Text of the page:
If we assert that aesthetic experience has no definable cognitive component what makes it an important subject of philosophical interest?

Presumably it's only the philosophical interest which leads to the conclusion that it has no cognitive component in the first place ... Or rather, it's a matter of philosophical debate whether it does ... But if you are suggesting (as you seem to) that once a philosopher decides that aesthetic experience is non-cognitive there are no further philosophical issues, then I'll leave it to those specializing in aesthetics to provide an answer ... (At the least a non-specialist such as myself would wonder: if aesthetic experience is non-cognitive then how does it relate to other (sensory) experiences? what marks off an experience as aesthetic then? what is the nature/relationship of the different sensory modalities? the relationship between sensory experience and pleasure etc...?)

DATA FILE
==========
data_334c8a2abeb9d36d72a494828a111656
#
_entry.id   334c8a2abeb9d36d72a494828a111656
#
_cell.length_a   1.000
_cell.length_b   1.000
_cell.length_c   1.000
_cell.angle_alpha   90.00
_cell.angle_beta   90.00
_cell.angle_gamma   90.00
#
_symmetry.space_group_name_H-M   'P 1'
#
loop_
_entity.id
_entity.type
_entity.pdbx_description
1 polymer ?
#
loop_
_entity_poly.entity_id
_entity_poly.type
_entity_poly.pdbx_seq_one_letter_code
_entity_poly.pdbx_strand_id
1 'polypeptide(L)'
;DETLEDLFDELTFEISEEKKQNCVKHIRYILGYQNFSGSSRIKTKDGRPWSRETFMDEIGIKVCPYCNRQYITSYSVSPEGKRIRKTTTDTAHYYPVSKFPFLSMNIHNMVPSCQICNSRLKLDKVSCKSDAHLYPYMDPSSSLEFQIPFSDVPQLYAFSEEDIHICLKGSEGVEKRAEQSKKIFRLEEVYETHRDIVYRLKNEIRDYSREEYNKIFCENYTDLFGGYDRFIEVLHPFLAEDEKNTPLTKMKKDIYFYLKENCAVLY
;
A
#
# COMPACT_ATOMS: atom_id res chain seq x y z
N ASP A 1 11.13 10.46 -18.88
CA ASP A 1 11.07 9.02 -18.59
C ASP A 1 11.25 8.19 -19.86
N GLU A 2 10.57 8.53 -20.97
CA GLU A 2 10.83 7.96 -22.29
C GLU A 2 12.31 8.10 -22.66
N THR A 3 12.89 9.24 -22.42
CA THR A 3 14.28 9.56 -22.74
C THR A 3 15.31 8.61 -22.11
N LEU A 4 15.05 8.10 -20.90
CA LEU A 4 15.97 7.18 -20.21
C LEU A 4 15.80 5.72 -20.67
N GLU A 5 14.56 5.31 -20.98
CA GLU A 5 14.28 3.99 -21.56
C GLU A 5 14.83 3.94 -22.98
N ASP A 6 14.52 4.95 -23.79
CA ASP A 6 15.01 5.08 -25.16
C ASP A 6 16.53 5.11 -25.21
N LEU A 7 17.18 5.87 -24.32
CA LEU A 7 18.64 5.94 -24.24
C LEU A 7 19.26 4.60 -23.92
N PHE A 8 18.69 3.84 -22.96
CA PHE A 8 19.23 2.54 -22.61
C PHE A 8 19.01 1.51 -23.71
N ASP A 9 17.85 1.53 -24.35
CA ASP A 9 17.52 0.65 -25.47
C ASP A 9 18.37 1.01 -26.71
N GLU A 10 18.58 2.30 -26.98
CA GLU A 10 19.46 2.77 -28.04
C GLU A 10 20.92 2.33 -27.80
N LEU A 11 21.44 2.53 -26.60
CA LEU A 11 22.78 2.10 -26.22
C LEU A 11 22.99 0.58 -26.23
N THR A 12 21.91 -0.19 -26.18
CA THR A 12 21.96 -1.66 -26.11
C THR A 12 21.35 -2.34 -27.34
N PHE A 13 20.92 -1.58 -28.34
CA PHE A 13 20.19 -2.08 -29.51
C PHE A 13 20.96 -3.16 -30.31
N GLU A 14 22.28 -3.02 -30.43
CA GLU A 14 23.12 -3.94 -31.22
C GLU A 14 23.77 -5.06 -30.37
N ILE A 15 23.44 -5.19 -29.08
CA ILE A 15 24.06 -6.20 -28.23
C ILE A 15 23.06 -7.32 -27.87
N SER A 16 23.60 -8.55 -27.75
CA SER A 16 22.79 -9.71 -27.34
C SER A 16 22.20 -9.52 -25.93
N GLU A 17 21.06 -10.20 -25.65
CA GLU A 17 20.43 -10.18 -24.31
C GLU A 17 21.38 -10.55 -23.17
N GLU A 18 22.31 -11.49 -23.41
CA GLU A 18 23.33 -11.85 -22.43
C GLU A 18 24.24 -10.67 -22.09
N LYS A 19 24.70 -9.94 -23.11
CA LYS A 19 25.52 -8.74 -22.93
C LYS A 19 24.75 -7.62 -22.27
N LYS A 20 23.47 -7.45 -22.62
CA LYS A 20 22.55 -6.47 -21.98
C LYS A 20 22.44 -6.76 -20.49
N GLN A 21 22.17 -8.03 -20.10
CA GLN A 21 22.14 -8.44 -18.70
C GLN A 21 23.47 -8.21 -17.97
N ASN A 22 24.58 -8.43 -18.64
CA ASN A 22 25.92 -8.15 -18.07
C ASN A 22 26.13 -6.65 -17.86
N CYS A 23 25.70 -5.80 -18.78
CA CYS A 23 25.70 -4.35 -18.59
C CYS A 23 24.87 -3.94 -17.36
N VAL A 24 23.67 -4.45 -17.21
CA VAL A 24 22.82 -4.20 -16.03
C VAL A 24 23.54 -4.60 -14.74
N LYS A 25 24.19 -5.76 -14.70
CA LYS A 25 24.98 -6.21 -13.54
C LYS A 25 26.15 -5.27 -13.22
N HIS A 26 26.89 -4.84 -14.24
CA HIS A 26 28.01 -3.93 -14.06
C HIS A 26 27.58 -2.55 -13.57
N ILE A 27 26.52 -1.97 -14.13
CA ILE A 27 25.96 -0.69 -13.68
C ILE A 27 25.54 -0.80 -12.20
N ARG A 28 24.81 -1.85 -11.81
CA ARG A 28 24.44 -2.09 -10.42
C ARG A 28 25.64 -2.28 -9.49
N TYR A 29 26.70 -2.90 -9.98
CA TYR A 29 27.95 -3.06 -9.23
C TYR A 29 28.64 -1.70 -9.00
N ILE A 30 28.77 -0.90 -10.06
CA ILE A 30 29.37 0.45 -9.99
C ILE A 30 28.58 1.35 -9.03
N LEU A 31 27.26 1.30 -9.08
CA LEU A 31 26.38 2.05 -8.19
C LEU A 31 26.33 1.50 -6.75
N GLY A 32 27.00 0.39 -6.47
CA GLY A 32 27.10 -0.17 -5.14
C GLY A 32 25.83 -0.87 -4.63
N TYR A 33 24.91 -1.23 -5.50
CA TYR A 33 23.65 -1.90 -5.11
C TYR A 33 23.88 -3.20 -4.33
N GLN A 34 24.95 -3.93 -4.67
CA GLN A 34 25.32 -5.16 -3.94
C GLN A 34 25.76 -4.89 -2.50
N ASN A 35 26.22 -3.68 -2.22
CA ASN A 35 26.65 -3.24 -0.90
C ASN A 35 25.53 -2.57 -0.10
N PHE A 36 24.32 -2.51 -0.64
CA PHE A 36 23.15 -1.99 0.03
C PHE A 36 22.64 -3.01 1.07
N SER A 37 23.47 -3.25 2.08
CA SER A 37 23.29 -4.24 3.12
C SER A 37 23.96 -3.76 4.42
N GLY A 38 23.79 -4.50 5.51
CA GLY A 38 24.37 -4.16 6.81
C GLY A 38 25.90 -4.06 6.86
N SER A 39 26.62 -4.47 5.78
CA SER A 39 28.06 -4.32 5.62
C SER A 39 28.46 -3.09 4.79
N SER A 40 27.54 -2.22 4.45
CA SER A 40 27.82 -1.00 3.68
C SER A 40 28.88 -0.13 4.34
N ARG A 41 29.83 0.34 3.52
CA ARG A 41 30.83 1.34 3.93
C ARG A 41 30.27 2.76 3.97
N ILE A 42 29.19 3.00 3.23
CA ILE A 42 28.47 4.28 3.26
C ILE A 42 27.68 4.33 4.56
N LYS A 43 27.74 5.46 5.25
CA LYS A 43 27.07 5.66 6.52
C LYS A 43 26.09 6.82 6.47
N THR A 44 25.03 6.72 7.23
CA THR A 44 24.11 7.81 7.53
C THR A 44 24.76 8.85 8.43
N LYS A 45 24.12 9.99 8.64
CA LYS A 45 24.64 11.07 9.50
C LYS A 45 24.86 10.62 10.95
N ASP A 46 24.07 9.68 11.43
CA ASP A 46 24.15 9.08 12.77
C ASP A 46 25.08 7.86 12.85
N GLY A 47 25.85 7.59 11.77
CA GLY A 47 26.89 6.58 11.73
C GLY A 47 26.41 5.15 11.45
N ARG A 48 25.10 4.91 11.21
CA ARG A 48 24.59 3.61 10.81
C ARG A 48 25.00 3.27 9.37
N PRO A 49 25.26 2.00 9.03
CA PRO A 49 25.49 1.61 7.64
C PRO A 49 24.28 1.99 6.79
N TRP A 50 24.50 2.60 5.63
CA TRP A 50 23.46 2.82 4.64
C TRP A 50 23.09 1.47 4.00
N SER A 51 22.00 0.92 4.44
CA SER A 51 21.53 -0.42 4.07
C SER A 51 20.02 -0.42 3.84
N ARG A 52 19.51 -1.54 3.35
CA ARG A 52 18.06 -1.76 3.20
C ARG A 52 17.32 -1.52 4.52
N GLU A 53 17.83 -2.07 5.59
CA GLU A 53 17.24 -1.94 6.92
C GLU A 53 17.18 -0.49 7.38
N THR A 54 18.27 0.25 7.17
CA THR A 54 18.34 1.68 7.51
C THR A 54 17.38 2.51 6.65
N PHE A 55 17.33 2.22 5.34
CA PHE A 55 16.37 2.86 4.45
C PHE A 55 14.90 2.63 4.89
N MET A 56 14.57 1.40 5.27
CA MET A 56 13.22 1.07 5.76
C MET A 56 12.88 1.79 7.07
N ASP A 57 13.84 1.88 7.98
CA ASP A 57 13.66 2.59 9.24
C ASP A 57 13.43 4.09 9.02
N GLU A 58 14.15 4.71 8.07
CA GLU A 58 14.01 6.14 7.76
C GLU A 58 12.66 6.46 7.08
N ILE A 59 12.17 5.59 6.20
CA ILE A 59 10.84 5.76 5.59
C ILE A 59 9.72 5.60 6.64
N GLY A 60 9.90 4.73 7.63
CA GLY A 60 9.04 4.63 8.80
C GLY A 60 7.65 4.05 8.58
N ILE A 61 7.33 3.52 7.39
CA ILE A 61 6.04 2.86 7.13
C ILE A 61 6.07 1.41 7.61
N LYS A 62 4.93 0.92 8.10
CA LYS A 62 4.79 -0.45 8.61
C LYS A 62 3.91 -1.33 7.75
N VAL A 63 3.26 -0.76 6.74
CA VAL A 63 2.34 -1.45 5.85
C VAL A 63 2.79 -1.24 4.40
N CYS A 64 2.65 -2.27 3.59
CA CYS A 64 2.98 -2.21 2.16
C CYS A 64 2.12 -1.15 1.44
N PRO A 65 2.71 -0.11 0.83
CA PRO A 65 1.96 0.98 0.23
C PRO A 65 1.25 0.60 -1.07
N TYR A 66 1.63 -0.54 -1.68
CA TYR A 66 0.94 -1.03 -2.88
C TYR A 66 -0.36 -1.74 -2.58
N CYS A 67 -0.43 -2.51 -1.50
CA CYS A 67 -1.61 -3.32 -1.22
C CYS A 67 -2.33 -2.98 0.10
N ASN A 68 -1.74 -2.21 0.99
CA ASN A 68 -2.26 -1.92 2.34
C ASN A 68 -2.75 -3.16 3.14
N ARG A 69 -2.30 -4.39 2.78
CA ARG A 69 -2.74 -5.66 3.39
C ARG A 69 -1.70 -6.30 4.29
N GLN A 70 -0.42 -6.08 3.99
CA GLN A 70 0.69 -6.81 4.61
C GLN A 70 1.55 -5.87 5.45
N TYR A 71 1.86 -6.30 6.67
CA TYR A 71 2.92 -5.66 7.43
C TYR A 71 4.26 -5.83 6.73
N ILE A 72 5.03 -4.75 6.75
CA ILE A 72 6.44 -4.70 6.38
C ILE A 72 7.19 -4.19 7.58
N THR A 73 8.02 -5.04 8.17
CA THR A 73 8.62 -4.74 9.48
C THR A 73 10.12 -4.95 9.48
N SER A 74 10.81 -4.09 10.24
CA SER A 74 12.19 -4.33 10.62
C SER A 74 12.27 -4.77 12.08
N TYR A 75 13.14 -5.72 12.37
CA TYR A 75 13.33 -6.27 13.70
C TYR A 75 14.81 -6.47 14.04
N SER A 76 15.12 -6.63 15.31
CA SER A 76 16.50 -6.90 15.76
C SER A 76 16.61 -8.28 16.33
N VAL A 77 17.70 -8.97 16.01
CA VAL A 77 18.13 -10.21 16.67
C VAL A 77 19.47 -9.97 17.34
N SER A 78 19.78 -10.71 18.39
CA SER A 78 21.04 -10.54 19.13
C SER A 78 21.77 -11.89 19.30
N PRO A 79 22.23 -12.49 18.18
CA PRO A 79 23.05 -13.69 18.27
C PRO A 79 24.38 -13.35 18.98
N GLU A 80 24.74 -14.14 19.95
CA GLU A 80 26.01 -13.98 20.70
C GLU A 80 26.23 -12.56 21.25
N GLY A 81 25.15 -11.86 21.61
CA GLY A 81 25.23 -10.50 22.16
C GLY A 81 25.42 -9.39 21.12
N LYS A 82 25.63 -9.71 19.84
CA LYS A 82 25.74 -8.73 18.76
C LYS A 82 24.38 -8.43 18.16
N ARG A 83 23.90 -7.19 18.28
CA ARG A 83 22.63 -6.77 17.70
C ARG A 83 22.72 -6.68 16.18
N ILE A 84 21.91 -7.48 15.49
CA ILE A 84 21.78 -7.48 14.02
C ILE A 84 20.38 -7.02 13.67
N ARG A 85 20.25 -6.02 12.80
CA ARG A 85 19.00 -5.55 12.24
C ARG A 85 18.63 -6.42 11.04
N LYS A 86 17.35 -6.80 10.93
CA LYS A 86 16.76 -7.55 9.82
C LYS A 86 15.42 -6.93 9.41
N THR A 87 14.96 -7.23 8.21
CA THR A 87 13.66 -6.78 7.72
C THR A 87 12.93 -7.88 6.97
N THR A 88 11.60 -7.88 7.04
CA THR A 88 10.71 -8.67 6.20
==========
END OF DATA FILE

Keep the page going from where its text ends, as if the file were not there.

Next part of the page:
hope that's a useful start.

ap

Read another response by Andrew Pessin
Read another response about Beauty